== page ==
Author Topic: Souring Northern Brewers "Caribou Slobber Brown Ale"?  (Read 1107 times)

Offline rainmaker

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Souring Northern Brewers "Caribou Slobber Brown Ale"?
« on: June 13, 2013, 11:15:29 AM »
Anyone have experience souring this brown ale?

I've heard you can pitch some raw grain in to sour it. Not looking to use bugs in this, just a light sour tartness to balance the maltiness. Never used the raw grain method and have used bugs in the past but not looking for something that aggressive.

Thoughts?

Thanks!

Offline rjharper

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Re: Souring Northern Brewers "Caribou Slobber Brown Ale"?
« Reply #1 on: June 13, 2013, 11:40:38 AM »
Raw grain is bugs.  It's a lactobacillus culture on the husk of the grain that causes the souring.  I'm also assuming that the kit is in the style of Moose Drool, which is pretty bitter if I recall.  Lacto isnt a fan of higher IBUs.

Offline morticaixavier

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Re: Souring Northern Brewers "Caribou Slobber Brown Ale"?
« Reply #2 on: June 13, 2013, 11:41:16 AM »
you can make a mini sour mash which is easier to hold at the correct temps. and then pasteurize that and add it back it. This allows you a lot of control over the level of sour while still giving you that 'naturally' soured flavor that may or may not be missing if you just added lactic acid directly.
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Jonathan I Fuller

Offline rainmaker

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Re: Re: Souring Northern Brewers "Caribou Slobber Brown Ale"?
« Reply #3 on: June 13, 2013, 11:46:23 AM »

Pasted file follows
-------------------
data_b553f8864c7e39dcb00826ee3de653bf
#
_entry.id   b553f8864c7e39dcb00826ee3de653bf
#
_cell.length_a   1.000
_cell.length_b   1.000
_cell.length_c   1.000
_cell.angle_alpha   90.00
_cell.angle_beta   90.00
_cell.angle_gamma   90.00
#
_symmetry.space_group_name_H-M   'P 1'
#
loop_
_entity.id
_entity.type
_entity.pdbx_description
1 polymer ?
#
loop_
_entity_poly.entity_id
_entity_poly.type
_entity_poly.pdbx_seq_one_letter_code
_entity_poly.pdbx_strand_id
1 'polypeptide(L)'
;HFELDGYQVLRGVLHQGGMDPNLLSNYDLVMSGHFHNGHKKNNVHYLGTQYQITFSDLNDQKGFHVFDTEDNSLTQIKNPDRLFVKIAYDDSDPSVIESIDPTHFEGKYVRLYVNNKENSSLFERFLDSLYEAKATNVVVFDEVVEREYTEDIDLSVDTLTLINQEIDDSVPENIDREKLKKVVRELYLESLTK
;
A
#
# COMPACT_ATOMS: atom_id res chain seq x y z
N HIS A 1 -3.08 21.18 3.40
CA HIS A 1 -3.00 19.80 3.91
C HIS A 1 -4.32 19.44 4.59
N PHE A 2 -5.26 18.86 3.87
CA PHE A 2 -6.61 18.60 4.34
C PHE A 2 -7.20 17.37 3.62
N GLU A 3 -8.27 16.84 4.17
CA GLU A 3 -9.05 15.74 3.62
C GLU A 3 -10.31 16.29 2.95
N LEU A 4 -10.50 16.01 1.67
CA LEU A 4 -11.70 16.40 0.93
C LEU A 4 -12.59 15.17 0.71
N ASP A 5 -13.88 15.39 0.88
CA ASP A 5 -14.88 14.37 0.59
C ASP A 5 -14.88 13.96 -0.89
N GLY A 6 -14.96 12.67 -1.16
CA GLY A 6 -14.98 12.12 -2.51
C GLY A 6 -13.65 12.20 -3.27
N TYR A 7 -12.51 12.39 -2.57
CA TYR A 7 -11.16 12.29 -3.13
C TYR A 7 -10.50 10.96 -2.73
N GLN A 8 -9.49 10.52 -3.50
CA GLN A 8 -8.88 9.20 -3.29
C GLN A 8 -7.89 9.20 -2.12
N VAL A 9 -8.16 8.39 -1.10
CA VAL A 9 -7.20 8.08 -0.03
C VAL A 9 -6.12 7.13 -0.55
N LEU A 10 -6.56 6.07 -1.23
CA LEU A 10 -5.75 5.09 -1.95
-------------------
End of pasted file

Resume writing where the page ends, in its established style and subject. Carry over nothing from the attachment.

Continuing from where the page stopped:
Raw grain is bugs.  It's a lactobacillus culture on the husk of the grain that causes the souring.  I'm also assuming that the kit is in the style of Moose Drool, which is pretty bitter if I recall.  Lacto isnt a fan of higher IBUs.

Ah, I had no idea. A local homebrew guy did it with a berliner but said it had to do with the enzymes, which I assumed didn't mean bacteria. 

I like the idea of the sour mash, hadn't considered it since I'm not familiar with making one. I'll go do some research on this.


Offline morticaixavier

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Re: Re: Souring Northern Brewers "Caribou Slobber Brown Ale"?
« Reply #4 on: June 13, 2013, 12:07:55 PM »
Raw grain is bugs.  It's a lactobacillus culture on the husk of the grain that causes the souring.  I'm also assuming that the kit is in the style of Moose Drool, which is pretty bitter if I recall.  Lacto isnt a fan of higher IBUs.

Ah, I had no idea. A local homebrew guy did it with a berliner but said it had to do with the enzymes, which I assumed didn't mean bacteria. 

I like the idea of the sour mash, hadn't considered it since I'm not familiar with making one. I'll go do some research on this.

your still using the bugs with a sour mash, it's just that you are controlling the situation a little more than you could if you added a bunch of bugs directly to the beer.

"Creativity is the residue of wasted time" - A. Einstein

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Offline erockrph

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Re: Souring Northern Brewers "Caribou Slobber Brown Ale"?
« Reply #5 on: June 13, 2013, 03:33:58 PM »
If you're just looking for a little twang, you could just add some lactic acid to taste at bottling.
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Offline reverseapachemaster

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Re: Souring Northern Brewers "Caribou Slobber Brown Ale"?
« Reply #6 on: June 14, 2013, 07:54:26 AM »
Your best options for controlled souring is either a sour mash/sour wort on the front end or adding lactic acid at bottling on the back end. If you add raw grain to a fermented beer you'll introduce everything that is on the grain to your beer. Likely going to have some souring bacteria but you likely will also get some undesired yeast and bacteria that can produce some very foul flavors.
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